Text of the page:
5S in Oil and Gas

After working in manufacturing and supply chain management for nearly 15 years, I entered the realm of Lean Six Sigma Continuous Improvement process management.  Living and experiencing first hand this methodology as a subset of my job, I encountered multi-million dollar projects that saved tremendous amount of money.  On one example, I was able to lead a 10 well drilling project that saved my then company over five million dollars.  It was destined to fail; had every imaginable obstacle in front of us.  At the time, I learned and practiced several management methods, namely: Management by Objectives, eMyth, and Theory of Constraints.  A close associate of mine who consulted for Nissan Motors sent me several books, one titled:  Toyota Production Services and another white binder book with a symbol that looked like an inclined six.  After burying myself in reading for about a month, I picked up the basic concepts of Six Sigma and Lean used the combination philosophies to create a plan that systematically tackle the impossible and win a big victory for the team.

On my first day on the job, I met with Ezequiel “JR” Rodriguez, one of the foremen who was responsible for the vacuum trucks.  These trucks run on pressure and were used to vacuum or “suck” material from storage tanks, vessels, free water knock outs and so forth.  Prior to my meeting with him, JR attended a class on Lean and 5S and had this great idea of rearranging the tool box that contained cam locks.  Cam locks were used to hook the various sized hoses to other valves, extensions and so forth.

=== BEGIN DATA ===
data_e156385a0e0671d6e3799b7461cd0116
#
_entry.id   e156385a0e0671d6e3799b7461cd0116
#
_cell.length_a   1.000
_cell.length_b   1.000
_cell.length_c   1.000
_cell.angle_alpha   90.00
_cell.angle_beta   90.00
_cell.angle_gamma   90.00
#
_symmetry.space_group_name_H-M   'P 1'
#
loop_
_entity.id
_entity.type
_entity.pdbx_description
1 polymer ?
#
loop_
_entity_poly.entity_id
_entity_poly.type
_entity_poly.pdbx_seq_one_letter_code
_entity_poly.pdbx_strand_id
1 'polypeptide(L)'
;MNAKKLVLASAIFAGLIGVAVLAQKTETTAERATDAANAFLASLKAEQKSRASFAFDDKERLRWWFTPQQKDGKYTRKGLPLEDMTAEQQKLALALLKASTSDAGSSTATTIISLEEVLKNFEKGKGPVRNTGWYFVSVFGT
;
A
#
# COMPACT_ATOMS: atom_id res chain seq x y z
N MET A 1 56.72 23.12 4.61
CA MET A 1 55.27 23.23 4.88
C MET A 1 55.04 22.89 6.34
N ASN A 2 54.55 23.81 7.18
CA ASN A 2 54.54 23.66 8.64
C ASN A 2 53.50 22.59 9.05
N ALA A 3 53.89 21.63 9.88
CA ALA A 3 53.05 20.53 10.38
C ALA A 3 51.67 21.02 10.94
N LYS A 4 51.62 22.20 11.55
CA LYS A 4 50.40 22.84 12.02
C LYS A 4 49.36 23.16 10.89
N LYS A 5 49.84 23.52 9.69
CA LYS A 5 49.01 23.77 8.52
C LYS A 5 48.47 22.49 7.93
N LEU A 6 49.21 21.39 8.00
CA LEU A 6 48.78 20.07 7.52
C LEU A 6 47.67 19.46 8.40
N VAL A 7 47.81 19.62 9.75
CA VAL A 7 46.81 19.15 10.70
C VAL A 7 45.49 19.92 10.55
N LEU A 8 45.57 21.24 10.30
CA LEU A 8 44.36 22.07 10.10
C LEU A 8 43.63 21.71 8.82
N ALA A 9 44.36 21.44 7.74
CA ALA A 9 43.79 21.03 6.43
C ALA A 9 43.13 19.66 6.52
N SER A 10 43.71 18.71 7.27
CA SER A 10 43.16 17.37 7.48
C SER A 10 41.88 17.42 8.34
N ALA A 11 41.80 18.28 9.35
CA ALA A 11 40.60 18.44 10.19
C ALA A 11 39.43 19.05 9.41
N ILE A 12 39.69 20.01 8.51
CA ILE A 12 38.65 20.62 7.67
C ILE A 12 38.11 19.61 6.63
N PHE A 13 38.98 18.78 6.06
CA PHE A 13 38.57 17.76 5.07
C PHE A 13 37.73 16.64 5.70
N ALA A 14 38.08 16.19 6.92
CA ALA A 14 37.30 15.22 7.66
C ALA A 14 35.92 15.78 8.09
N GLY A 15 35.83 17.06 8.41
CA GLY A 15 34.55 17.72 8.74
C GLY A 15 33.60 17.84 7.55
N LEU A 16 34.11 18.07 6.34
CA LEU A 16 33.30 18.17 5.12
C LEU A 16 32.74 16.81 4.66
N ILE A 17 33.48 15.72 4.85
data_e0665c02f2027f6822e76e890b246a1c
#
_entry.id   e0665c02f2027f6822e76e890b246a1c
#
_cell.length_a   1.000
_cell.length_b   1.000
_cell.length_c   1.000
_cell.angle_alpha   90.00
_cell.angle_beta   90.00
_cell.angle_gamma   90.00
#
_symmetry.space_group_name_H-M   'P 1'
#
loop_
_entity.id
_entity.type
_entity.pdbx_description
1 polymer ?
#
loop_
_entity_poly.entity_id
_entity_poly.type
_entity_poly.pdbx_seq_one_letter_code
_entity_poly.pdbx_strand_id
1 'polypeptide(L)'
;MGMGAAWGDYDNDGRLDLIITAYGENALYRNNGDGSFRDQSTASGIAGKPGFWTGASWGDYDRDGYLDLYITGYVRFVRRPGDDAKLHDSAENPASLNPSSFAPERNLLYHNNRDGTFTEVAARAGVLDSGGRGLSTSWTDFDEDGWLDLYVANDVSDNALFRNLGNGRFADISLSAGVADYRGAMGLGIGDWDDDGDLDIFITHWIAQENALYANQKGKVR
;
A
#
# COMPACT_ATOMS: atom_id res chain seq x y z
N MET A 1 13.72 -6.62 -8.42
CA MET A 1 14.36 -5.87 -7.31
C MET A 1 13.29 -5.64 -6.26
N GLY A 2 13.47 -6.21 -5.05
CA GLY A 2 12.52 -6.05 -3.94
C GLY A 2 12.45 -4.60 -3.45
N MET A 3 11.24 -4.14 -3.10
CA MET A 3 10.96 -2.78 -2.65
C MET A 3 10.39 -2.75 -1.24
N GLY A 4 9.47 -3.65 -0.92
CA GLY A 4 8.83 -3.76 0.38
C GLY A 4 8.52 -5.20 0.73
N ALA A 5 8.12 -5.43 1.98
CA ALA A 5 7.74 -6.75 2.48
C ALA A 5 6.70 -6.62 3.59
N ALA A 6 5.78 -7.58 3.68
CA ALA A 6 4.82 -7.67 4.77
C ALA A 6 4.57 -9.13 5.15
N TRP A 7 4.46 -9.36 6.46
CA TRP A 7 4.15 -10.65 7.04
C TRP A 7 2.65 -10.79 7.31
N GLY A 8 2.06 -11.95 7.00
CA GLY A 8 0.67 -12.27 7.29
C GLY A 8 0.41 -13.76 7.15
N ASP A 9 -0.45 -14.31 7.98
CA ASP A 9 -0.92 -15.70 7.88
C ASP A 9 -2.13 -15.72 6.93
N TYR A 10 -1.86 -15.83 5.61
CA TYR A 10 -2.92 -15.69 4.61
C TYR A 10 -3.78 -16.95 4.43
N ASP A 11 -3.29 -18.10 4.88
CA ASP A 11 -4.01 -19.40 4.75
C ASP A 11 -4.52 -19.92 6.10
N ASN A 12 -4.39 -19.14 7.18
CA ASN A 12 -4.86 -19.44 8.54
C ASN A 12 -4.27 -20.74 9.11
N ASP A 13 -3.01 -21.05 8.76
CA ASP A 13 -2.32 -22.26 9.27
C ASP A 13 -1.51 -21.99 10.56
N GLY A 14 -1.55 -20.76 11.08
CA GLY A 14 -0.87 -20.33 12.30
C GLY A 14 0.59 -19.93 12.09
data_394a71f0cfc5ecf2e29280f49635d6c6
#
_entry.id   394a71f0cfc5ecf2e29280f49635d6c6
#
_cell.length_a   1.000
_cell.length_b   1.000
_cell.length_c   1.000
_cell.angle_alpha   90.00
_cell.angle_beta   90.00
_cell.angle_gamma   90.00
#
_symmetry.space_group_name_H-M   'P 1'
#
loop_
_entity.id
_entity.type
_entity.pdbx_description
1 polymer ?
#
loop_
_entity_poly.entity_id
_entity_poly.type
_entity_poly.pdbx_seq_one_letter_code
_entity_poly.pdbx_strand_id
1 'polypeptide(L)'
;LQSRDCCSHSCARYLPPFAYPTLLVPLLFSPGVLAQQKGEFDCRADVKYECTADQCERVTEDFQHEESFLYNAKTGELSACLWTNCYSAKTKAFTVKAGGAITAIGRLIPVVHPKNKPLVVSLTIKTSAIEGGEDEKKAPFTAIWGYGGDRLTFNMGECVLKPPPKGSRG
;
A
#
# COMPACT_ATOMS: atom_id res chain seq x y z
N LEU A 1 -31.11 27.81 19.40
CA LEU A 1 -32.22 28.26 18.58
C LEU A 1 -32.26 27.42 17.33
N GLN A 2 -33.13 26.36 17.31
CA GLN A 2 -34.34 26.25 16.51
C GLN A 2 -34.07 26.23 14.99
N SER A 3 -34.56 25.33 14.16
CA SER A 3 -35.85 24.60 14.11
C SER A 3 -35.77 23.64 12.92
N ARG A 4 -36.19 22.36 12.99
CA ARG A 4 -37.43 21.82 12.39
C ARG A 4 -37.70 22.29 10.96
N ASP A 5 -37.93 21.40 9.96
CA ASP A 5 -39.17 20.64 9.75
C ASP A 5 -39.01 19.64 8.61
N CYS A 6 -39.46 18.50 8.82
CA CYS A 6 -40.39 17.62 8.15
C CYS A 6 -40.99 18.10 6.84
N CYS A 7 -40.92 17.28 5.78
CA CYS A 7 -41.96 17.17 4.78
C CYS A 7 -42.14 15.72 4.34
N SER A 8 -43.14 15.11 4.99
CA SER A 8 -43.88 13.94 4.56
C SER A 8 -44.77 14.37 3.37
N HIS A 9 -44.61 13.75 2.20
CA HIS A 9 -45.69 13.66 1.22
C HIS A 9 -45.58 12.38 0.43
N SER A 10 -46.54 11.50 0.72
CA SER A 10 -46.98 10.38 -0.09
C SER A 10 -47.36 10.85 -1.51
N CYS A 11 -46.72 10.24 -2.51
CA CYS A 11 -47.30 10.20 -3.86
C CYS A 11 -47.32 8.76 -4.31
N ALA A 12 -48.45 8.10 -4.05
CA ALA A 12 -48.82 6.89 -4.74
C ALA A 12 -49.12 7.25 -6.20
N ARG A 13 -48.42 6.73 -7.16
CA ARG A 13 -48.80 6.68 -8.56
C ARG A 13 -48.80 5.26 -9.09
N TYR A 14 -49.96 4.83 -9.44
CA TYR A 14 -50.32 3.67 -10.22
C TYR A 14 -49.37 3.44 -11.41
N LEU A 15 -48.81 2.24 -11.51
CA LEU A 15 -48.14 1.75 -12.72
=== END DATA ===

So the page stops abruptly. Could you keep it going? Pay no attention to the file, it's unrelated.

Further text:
The following picture represented an example of one of these tool boxes.

As you can see the various tools were in disarray.

Now see below improvement:

What JR did was bolt steel stems in a slight angle onto the tool wall. As you can see tools were organized, easy to locate and stored in a way that prevented unnecessary wear and tear.

Lean Six Sigma methods were well received by both management and rank and file, especially by those that were hands on.  Small incentives were offered and recognitions announced at regular meetings.  Telltale signs came from the worker with a genuine interest in improvement.  As a Lean Six Sigma facilitator, I met with these people and saw in their eyes, appreciation.  Their self worth elevated as their words were heard, documented and acted upon.  Granted ideas range from the ridiculous to the impossible.  In this hat of ideas, simple and powerful suggestions were implemented (such as J.R.’s).

As I met with more employees, I encouraged ideas through casual conversation.  When I recognized the potential, no matter how slight, I logged it, thanked the employee and told him that I would personally send it through the process.  This small effort showed the employee that they were indeed more valuable than mere workers.

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